I have a yeast infection
When the fungal infection becomes a mortal danger
Every year, more than a billion people worldwide develop fungal infections. Most of these are superficial infections, but around 1.5 million people die every year from the consequences of an invasive fungal infection - about as many as from malaria or tuberculosis. A common cause of these life-threatening infections is the yeast "Candida albicans". For most people it is a harmless roommate of the mucous membranes. So it belongs to the normal microbiome of the intestine. In exceptional situations, however, the fungus can proliferate unhindered and become a deadly danger for its carrier. When and how exactly this happens, the international research team around the infection biologist Bernhard Hube from the Leibniz Institute for Natural Product Research and Infection Biology in Jena wants to find out. The Federal Ministry of Research supported the scientists in this.
Once the immune system is weakened, Candida albicans can cause infections. Treatment with antibiotics also changes the normal bacterial skin and intestinal flora in such a way that the fungus can grow more frequently. The result is inflammation of the skin or mucous membrane, for example in the genital area or in the mouth. Around three quarters of all women will suffer from a vaginal Candida infection at least once in their life. In extreme situations such as after an intestinal operation, chemotherapy or an organ transplant, the fungi can penetrate deeper into the body and attack internal organs via the blood vessel system. In the worst case scenario, sepsis can be fatal.
How bacteria slow down the fungus
What happens at the molecular level in this process is still largely unexplored. “We are particularly interested in the role of probiotic microbes and their interaction with the fungus,” says microbiologist Hube. For this purpose, the researchers from Jena have developed a special cell culture model on which they can observe the interaction of Candida albicans with lactobacilli. The scientists have now been able to demonstrate in the laboratory that these lactic acid bacteria also have a protective effect on fungal infections.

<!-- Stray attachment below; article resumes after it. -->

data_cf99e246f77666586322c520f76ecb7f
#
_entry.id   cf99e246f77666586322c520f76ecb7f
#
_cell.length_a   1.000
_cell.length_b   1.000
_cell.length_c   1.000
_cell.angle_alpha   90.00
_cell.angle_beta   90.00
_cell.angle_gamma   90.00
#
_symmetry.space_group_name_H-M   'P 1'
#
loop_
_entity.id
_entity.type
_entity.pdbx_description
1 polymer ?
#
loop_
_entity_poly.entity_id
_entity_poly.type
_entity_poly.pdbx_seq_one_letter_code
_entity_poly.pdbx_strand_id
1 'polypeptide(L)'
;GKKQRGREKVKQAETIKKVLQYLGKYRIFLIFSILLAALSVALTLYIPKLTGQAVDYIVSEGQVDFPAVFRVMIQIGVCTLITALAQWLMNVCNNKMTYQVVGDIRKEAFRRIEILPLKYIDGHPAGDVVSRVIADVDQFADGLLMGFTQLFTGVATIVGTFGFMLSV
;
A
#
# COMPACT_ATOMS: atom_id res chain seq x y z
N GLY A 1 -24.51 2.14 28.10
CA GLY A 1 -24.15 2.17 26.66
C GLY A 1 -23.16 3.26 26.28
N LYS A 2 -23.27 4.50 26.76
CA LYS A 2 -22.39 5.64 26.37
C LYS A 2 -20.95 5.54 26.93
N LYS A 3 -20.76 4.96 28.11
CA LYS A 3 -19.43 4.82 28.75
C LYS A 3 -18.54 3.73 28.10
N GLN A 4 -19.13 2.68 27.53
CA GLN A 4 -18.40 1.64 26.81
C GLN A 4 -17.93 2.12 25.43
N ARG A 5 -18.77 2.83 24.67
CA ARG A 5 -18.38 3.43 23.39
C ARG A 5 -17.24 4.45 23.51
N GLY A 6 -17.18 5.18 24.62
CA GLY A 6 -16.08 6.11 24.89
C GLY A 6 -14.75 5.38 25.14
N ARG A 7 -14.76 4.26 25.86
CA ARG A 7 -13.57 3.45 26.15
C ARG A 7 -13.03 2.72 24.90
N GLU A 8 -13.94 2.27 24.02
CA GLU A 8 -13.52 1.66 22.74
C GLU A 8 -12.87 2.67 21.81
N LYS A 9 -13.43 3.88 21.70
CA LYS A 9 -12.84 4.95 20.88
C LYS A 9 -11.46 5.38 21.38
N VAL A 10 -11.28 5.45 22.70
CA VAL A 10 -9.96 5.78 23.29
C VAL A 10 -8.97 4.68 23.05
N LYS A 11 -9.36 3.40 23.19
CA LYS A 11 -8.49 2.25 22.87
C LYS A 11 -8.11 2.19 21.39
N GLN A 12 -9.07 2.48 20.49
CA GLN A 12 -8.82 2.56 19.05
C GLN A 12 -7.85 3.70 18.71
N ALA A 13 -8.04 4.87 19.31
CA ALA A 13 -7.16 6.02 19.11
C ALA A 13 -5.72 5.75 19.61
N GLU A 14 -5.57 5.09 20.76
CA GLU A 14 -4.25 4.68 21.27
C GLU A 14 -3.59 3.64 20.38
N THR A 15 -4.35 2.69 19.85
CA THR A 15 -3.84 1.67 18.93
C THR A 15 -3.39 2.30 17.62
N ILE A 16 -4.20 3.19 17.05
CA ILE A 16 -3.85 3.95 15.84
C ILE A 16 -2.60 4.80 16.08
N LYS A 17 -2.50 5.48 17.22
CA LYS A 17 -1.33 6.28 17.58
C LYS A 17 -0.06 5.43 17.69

“How the fungus grows is crucial for the infection process,” says Hube. In the event of a pathological development, Candida albicans increasingly forms so-called hyphae, which drill into the epithelial cells of the skin and mucous membranes like root arms and cause massive damage. “In our model, we could see that lactobacilli reduce the growth of the fungi hyphae,” explains Hube. “In addition, infected cells are rejected more quickly under the action of the bacteria, so that the entire tissue remains intact.” The results suggest that targeted, personalized treatment with probiotics could offer protection against invasive fungal infections for particularly vulnerable patient groups.
Fungal poison destroys the host cell membrane
In addition, the researchers have solved another mystery surrounding Candida albicans: They have discovered a fungal toxin that plays a key role in its activity as a dangerous pathogen. Candidalysin, the name of the poison, perforates the membrane of the host cells and ultimately destroys them. The researchers had hoped to be able to counteract this with active ingredients that neutralize the toxin. Unfortunately, it's not that simple. When the toxin is released, the fungus activates the body's immune system. The immune cells can attack and eliminate the fungus. Toxin neutralization could therefore also be dangerous because it prevents this immune response.
With vaginal yeast infections, however, the immune system often overreacts, leading to severe inflammation. "The immune cells are attracted by the toxin, are very aggressive and cause great collateral damage without actually being able to do anything against the fungus," says Hube. "If we remove the toxin here, the inflammation will be reduced and the infection contained." Hube and his team are already in contact with companies to develop an appropriate active ingredient.
Finding Biomarkers for Diagnosis
But many questions about the complex interplay between fungus, microbiome and immune system are still open. Finding a biomarker for diagnosing invasive fungal infections is a major challenge. These are often associated with unspecific symptoms such as fever. "Doctors then often think that it is a bacterial infection and use antibiotics," says Hube. “But these decimate the beneficial bacteria in the microbiome, and the fungus can spread even more. If we could find a reliable biomarker that could differentiate between a harmless colonization of Candida albicans and a pathological infestation, it would be of great help for doctors and patients. "
Prof. Dr. Bernhard Hube
Leibniz Institute for Natural Product Research and Infection Biology
Hans Knöll Institute Jena
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